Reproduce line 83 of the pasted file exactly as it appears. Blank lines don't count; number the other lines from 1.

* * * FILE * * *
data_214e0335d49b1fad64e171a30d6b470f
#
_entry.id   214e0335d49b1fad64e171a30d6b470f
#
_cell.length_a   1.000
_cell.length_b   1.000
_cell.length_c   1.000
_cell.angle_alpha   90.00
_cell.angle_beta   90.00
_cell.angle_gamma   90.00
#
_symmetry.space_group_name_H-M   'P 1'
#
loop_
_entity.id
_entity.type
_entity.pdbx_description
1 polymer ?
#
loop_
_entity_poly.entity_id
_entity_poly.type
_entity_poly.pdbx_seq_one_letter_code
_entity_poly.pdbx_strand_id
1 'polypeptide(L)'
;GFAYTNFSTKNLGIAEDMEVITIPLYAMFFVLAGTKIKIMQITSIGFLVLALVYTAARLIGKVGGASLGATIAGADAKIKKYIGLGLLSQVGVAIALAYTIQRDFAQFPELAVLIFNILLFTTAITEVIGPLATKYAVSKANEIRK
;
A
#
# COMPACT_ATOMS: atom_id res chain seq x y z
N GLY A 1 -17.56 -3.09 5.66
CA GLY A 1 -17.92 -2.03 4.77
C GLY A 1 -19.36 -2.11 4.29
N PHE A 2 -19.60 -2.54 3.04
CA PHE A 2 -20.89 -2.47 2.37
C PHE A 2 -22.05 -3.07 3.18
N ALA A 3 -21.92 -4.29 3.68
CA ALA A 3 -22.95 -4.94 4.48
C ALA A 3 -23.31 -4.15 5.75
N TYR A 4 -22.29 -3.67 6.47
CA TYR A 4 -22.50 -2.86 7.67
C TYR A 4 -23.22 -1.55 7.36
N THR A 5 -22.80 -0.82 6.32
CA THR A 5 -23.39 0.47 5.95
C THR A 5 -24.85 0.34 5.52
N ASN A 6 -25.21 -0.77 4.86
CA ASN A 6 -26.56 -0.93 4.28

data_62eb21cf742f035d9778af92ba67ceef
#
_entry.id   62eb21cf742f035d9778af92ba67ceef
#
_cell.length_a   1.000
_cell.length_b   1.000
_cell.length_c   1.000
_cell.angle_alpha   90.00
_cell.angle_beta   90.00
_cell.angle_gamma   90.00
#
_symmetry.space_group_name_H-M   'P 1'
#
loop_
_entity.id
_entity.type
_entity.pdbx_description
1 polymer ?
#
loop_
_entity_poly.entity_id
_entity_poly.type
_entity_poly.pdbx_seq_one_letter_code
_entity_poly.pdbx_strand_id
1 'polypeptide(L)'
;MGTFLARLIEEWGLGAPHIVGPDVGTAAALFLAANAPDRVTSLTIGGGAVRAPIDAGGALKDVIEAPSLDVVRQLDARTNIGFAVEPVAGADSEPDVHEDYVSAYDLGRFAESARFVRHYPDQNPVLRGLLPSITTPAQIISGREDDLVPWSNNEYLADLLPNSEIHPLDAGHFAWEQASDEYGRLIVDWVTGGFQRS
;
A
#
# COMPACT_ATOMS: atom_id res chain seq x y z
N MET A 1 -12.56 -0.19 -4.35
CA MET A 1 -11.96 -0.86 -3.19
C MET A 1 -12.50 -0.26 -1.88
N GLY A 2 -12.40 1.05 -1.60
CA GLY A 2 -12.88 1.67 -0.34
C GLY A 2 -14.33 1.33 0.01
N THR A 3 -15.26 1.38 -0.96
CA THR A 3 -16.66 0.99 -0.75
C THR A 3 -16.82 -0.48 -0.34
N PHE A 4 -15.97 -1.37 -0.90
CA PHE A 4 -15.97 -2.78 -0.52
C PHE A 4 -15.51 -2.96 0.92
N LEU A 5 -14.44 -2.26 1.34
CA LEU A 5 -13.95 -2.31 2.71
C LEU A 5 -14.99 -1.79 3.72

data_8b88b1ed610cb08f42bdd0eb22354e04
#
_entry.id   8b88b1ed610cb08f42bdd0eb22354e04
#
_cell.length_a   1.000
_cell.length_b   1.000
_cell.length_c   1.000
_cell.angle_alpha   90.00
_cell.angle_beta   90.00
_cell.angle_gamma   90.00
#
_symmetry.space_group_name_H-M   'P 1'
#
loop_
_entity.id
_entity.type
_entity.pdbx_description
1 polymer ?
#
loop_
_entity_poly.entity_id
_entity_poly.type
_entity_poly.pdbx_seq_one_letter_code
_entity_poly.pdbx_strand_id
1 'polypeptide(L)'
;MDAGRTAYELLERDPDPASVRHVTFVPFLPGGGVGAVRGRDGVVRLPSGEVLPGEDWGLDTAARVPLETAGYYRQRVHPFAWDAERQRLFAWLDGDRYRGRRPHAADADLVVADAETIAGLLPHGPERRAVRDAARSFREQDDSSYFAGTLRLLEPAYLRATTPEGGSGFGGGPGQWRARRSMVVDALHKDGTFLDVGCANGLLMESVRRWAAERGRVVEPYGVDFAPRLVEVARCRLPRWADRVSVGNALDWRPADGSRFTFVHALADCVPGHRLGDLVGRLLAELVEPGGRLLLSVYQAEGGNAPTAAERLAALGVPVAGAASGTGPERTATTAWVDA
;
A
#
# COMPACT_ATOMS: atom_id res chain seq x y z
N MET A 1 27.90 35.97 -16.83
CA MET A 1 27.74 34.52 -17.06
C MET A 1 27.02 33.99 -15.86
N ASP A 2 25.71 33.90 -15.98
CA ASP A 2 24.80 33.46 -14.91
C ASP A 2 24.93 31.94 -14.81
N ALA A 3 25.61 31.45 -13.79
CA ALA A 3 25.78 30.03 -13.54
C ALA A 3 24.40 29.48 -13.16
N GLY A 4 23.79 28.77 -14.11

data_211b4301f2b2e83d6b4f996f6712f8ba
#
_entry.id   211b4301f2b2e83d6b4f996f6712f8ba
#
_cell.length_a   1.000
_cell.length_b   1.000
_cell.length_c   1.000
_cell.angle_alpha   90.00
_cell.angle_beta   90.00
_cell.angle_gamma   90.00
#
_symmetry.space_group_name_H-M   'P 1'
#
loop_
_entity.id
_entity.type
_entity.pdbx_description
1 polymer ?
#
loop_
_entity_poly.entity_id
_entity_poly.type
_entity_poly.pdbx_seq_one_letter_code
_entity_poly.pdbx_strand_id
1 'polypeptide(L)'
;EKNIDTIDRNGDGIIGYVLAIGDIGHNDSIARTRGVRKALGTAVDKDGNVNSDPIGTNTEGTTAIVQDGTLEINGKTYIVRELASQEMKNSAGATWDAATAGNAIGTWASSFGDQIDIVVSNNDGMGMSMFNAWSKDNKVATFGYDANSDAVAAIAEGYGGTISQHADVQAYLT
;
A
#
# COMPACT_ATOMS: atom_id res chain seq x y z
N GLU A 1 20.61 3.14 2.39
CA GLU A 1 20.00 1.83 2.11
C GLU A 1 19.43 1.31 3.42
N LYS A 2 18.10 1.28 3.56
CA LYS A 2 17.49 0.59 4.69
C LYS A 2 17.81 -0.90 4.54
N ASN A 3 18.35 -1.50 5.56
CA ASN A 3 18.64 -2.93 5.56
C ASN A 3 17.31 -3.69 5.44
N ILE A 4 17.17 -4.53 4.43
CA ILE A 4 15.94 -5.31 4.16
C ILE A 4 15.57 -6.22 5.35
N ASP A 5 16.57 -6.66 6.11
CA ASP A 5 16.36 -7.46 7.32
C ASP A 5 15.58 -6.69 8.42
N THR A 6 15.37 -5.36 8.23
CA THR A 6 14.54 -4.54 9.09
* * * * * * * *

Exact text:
C GLY A 2 -14.33 1.33 0.01